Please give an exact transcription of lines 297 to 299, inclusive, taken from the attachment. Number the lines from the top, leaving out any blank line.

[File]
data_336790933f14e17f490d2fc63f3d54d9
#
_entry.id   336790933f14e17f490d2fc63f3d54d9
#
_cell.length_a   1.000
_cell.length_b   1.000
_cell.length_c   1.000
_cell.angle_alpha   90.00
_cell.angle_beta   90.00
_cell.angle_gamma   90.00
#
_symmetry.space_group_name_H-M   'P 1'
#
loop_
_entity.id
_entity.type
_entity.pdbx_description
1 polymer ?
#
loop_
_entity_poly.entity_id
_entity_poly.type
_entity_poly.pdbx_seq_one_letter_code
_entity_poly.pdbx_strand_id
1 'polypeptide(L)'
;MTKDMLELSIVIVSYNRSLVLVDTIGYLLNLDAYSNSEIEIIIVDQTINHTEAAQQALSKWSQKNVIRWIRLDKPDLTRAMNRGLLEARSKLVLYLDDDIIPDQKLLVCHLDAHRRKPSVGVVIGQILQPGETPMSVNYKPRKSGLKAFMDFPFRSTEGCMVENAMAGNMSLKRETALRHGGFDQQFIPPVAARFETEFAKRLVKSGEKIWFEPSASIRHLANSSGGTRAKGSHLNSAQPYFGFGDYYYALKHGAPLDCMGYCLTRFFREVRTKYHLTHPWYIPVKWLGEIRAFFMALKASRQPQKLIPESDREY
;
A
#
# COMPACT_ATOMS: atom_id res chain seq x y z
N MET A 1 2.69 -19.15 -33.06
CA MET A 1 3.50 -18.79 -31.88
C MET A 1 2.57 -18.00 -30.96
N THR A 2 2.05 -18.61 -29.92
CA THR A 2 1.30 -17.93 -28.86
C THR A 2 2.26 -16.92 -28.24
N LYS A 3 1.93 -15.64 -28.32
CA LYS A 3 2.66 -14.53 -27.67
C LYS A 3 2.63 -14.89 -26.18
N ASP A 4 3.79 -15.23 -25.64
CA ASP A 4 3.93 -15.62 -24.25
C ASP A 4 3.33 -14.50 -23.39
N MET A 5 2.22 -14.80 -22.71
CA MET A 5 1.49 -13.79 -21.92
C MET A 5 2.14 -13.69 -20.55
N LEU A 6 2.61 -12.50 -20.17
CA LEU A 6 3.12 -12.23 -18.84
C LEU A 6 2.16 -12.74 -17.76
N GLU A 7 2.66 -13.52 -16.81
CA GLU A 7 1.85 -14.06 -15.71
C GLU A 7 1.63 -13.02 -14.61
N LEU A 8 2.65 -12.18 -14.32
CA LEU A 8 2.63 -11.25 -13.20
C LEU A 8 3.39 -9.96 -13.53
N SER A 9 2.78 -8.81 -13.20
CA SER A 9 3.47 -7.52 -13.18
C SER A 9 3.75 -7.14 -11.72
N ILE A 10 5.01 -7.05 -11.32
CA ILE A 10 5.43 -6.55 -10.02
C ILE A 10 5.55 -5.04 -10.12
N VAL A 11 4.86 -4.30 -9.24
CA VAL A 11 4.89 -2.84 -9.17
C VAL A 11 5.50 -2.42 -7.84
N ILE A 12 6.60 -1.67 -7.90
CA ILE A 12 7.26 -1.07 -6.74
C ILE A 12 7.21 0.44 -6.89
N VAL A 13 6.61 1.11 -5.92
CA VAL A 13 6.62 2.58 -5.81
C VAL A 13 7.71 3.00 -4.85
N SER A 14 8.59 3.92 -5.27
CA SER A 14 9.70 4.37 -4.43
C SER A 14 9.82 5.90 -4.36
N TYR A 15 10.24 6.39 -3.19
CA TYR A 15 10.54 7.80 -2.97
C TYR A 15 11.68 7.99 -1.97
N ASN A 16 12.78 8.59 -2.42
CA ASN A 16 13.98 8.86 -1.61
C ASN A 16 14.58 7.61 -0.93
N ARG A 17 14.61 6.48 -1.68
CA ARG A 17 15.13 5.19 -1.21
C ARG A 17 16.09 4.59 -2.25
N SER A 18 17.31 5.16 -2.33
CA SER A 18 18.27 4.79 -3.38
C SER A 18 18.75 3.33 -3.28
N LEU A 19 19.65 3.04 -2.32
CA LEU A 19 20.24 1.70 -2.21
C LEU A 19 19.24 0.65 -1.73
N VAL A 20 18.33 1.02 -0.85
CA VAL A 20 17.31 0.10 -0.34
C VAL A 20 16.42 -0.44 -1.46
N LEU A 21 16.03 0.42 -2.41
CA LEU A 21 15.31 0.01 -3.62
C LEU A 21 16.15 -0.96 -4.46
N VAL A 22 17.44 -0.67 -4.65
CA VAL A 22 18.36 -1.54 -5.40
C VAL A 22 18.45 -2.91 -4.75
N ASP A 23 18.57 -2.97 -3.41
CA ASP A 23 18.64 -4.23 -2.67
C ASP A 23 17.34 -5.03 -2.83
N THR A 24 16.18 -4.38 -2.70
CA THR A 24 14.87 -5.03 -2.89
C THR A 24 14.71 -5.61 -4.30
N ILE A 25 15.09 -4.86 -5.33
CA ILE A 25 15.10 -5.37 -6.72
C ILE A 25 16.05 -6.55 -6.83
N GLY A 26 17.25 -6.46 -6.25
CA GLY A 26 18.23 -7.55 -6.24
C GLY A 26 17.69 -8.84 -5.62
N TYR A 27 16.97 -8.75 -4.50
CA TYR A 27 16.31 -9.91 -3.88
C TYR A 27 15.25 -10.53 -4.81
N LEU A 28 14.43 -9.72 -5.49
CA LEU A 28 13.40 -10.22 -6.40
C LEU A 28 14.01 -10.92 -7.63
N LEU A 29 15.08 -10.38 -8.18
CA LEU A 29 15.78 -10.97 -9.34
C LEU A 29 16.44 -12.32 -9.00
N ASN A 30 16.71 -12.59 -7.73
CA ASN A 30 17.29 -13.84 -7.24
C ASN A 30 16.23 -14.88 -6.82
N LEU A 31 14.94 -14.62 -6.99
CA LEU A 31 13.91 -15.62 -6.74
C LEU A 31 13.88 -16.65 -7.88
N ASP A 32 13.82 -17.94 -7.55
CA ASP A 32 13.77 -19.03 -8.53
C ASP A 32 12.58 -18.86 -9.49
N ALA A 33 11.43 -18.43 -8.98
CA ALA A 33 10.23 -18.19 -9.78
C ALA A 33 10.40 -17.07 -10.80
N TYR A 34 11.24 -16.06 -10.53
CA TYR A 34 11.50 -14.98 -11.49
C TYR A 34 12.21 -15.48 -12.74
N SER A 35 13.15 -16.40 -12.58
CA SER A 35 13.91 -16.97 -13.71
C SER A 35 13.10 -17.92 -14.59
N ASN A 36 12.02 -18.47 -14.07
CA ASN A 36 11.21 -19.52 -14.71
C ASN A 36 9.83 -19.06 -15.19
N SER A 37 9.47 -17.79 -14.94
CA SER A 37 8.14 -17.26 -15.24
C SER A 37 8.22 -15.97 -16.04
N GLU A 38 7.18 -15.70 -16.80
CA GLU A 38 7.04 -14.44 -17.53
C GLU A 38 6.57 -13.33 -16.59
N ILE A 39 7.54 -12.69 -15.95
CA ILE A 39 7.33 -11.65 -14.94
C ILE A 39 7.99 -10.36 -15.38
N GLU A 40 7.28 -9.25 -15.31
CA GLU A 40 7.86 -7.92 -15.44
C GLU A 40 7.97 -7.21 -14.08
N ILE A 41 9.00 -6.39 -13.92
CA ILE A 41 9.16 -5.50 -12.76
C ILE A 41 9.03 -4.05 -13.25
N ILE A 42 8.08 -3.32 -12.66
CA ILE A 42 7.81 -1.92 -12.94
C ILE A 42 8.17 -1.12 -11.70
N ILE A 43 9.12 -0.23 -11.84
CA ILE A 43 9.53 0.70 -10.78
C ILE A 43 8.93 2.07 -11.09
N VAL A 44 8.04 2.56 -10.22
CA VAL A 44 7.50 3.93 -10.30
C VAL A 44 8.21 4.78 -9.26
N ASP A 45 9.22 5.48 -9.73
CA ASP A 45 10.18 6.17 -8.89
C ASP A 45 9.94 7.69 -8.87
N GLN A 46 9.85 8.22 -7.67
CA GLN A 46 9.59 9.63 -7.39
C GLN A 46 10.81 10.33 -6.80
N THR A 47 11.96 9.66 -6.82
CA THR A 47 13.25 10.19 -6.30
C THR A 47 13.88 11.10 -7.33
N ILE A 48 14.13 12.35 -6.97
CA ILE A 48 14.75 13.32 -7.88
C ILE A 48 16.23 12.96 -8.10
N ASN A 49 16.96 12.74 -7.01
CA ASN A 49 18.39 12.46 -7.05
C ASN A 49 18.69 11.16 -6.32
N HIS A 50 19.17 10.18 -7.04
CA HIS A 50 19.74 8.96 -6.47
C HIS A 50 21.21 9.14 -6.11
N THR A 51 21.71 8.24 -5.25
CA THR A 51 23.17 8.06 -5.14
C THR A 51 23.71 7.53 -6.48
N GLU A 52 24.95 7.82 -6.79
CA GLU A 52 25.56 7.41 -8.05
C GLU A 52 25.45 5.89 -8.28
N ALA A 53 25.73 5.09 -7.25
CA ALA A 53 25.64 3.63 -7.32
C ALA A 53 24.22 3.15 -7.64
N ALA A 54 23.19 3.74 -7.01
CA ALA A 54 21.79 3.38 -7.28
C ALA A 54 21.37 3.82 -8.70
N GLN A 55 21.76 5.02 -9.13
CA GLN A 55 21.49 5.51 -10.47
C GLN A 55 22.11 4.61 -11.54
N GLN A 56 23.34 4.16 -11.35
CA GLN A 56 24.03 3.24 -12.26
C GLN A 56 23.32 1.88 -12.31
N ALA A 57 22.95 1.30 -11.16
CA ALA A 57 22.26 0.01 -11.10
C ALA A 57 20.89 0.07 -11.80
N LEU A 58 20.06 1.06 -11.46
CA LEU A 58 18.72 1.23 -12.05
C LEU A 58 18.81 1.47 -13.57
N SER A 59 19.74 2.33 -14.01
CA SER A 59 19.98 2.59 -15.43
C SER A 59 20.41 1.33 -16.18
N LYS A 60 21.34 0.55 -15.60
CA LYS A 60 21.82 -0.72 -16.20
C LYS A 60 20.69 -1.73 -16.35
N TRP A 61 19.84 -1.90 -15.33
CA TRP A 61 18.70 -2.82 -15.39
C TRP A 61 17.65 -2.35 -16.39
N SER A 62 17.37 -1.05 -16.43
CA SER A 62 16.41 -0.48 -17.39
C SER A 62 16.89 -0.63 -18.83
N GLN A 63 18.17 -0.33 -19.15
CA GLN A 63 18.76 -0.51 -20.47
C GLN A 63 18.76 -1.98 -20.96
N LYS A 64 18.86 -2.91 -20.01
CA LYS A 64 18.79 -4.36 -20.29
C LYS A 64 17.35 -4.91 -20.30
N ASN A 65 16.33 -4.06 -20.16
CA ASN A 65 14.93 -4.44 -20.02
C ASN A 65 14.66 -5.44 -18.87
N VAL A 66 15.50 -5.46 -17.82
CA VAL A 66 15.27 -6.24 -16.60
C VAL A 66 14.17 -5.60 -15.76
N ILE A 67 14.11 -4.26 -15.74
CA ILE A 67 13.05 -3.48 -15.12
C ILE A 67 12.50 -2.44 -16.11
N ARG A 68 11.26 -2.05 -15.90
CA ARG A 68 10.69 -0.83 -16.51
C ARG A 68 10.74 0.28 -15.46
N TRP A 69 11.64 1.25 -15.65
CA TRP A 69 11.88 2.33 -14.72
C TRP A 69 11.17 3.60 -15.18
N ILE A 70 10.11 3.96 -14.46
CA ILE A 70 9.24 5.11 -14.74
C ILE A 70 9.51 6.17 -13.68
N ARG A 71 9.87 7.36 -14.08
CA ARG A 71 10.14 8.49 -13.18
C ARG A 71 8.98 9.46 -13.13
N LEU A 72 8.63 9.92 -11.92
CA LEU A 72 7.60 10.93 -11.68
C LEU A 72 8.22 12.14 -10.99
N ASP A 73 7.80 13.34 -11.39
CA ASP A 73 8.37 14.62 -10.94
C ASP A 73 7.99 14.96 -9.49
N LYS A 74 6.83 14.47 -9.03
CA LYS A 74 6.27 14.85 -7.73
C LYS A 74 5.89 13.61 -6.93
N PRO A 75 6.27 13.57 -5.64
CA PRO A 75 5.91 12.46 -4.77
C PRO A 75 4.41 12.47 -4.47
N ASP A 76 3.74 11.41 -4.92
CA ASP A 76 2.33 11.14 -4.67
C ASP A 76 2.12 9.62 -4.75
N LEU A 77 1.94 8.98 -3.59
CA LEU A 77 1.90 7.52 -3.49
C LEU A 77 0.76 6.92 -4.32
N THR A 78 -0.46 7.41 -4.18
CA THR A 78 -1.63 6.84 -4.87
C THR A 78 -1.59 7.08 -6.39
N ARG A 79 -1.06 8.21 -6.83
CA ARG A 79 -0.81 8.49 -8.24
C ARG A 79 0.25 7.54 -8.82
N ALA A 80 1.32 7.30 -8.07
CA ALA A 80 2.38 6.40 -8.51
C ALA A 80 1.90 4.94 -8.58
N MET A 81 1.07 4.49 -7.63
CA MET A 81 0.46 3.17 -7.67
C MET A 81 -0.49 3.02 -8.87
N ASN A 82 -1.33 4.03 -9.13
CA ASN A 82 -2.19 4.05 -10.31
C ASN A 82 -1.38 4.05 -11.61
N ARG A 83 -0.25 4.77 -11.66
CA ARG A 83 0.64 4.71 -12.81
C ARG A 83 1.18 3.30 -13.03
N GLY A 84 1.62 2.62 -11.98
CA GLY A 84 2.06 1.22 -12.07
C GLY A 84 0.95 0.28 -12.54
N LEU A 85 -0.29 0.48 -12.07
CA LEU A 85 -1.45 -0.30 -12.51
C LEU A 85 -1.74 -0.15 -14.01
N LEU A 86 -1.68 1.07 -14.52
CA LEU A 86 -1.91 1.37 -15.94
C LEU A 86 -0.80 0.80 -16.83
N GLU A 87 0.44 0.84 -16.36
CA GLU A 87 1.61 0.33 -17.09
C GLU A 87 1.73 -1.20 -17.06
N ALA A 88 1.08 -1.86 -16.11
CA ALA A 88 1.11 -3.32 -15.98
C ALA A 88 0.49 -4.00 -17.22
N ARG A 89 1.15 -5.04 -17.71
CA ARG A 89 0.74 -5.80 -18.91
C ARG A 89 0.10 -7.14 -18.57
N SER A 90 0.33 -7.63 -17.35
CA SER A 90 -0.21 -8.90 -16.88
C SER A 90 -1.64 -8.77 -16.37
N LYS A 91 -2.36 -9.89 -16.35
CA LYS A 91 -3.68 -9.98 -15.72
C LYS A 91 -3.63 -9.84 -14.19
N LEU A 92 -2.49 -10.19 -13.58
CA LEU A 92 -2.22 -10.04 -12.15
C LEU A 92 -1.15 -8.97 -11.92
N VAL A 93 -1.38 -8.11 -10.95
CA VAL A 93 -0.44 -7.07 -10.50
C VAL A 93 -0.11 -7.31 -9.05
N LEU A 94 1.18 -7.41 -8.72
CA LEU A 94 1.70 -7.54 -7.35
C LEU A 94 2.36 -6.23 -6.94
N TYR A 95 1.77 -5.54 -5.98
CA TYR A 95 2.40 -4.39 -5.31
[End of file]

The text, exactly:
C ARG A 89 0.10 -7.14 -18.57
N SER A 90 0.33 -7.63 -17.35
CA SER A 90 -0.21 -8.90 -16.88